CM . . .
. Volume XIV Number 19 . . . . May 16, 2008
Fifteen-year-old Nadine has to face two difficult facts. Her mother is pregnant, and so she'll no longer be an only child once her new sister arrives. Because of this change, her parents announce they'll all be moving to Rivercrest, a suburb far away from everything Nadine has grown up with. Consequently, Nadine finds herself in a new school where neither staff nor students like her and where she's almost completely cut off from her boyfriend, Sean, and her breakdancing crew, Tha Rackit Klub.
On the surface, this plot seems typical of a young adult novel, but Jill Murray takes readers beyond the expected. Nadine does go through the difficulty of making new friends and getting used to new surroundings, but, in the background, there is always breakdancing and her love of being a b-girl. Eventually this leads to Nadine's forming her own crew and reclaiming some of the life she feels she lost after the move.
Murray has written a book with plenty of appeal for young readers, particularly girls. Nadine is never entirely likeable and retains an edge which can be cutting and sometimes downright rude. She finally does make new friends, but the path is not easy because she almost literally fights them all the way. Murray's female characters are gritty and realistic rather than soft and sweet. Readers may never quite like or even understand Nadine, but her strength and willpower are admirable.
The novel opens in Toronto's Parkdale, a downtown, ethnically mixed part of the city. Rivercrest does not actually exist and so represents the anonymous suburbs in many urban areas. Although definitely Toronto-centric, the characters and ideas in the book could be translated to many large Canadian cities with just a few alterations and a little imagination.
Nadine's love is breakdancing, and it is this that keeps her sane and helps her eventually overcome all the upheavals in her life. Murray is, herself, a dancer who has tried breakdancing and has come to realize that her talent lies more as an author than a b-girl. That said, she knows a great deal about her subject, and so readers learn about many of the components of breakdancing, including for example, freezes, threading and windmills. As well, the culture is vividly described as Nadine talks about practices with her old crew, forming a new crew and preparing for a crew battle. We watch breakdancers in action, not only physically dancing but also playing all of the head games that go on before and during battles. For many readers, this will be a whole new world.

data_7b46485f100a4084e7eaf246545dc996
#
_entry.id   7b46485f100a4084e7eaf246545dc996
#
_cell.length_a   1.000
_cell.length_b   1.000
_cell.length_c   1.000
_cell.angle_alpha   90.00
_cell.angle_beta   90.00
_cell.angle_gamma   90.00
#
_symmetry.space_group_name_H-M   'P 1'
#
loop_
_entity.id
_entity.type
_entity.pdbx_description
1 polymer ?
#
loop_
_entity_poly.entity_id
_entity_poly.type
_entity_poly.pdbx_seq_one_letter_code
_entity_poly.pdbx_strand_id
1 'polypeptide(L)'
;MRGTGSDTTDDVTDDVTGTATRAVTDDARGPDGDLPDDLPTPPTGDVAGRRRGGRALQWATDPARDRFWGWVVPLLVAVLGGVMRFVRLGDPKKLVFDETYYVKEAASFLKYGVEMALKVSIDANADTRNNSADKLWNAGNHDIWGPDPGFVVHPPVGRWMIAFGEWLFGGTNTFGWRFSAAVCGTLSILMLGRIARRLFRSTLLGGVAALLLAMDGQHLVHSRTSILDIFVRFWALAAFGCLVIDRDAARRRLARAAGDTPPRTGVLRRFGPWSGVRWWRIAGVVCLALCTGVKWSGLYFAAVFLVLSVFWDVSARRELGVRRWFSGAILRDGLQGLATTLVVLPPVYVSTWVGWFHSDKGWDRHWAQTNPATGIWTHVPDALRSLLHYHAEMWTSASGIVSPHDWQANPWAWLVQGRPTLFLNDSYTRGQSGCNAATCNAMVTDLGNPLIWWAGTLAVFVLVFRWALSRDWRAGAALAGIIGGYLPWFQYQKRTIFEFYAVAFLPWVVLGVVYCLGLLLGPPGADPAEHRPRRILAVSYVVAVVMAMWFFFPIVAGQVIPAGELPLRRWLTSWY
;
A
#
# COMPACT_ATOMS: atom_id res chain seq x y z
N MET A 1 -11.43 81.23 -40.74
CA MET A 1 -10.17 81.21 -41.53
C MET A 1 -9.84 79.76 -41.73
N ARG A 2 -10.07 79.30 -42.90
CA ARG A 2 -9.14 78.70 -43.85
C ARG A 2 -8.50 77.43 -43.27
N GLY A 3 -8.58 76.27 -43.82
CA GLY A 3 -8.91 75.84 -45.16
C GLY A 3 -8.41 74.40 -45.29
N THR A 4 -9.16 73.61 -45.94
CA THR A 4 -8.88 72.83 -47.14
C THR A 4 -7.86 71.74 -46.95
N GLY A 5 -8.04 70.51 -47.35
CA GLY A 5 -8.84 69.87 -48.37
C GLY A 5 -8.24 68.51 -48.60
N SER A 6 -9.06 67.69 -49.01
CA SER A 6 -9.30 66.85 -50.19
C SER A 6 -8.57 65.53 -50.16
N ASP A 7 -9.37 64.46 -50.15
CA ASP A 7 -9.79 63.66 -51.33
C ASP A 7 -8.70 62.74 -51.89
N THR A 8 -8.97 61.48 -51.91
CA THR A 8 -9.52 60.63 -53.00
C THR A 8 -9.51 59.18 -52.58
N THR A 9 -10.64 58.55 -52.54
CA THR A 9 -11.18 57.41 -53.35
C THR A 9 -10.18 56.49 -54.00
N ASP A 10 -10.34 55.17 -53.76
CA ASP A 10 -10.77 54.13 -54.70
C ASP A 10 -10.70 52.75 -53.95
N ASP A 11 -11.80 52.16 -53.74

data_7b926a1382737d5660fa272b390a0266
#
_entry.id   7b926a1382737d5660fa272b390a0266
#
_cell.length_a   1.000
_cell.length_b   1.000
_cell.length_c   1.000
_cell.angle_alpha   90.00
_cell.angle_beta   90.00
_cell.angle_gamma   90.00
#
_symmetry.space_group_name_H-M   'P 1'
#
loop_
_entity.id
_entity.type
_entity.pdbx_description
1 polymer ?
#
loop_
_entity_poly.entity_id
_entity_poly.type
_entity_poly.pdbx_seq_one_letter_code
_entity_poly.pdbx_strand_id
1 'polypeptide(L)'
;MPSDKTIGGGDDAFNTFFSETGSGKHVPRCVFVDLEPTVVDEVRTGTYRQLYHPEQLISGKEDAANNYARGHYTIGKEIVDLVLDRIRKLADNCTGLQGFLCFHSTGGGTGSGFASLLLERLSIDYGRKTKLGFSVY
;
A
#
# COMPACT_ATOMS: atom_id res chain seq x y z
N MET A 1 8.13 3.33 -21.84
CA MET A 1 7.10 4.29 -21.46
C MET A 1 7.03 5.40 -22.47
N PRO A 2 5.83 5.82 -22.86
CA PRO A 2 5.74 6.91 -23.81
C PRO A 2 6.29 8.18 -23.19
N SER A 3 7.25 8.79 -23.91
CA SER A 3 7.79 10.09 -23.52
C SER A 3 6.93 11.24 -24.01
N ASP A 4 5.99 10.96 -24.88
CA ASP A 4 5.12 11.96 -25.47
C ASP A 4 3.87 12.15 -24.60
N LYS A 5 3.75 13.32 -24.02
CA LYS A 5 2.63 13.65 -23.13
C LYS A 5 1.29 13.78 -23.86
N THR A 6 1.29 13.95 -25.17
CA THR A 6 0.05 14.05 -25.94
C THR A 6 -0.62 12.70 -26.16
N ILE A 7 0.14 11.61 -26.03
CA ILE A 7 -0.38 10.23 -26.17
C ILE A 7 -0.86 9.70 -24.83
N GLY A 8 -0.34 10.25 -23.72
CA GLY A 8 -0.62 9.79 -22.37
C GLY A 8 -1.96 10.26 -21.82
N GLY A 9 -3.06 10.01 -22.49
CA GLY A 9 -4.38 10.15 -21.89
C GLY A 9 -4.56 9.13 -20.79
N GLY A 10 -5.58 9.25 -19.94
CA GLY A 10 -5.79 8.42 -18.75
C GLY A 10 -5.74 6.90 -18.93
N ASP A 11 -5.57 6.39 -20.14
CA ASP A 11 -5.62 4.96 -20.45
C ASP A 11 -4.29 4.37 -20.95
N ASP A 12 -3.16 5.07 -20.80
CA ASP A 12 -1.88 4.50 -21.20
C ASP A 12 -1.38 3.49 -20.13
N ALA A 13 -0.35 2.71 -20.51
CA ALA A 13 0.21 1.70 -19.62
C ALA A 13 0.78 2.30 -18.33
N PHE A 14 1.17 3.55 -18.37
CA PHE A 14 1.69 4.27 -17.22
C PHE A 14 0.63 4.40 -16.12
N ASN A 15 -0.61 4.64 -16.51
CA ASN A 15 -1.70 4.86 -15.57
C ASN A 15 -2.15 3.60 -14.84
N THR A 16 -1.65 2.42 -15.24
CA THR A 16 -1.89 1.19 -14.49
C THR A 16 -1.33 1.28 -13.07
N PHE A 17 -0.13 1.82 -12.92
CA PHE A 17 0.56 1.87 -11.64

Murray's female characters are strong and talented young women who have chosen breakdancing, a typically male domain, as their musical pursuit. Whether young female readers are interested or not in b-girls or even music, Murray's characters provide great examples, even role models, of young women attempting something important to them and breaking through (pardon the pun!) any barriers preventing them from reaching whatever goals they may have.
Break dancing is alive and well, and there are recent films and books on the subject as well as information available on the internet. Murray's novel could form part of an arts research project in this area since it is vivid and represents the culture of breakdancing so well. On the other hand, it is also a great read with interesting and thought-provoking situations and relationships with appeal for any young readers.
Ann Ketcheson, a retired teacher-librarian and teacher of high school English and French, lives in Ottawa where she has turned her love of travel into a new career as a travel consultant.
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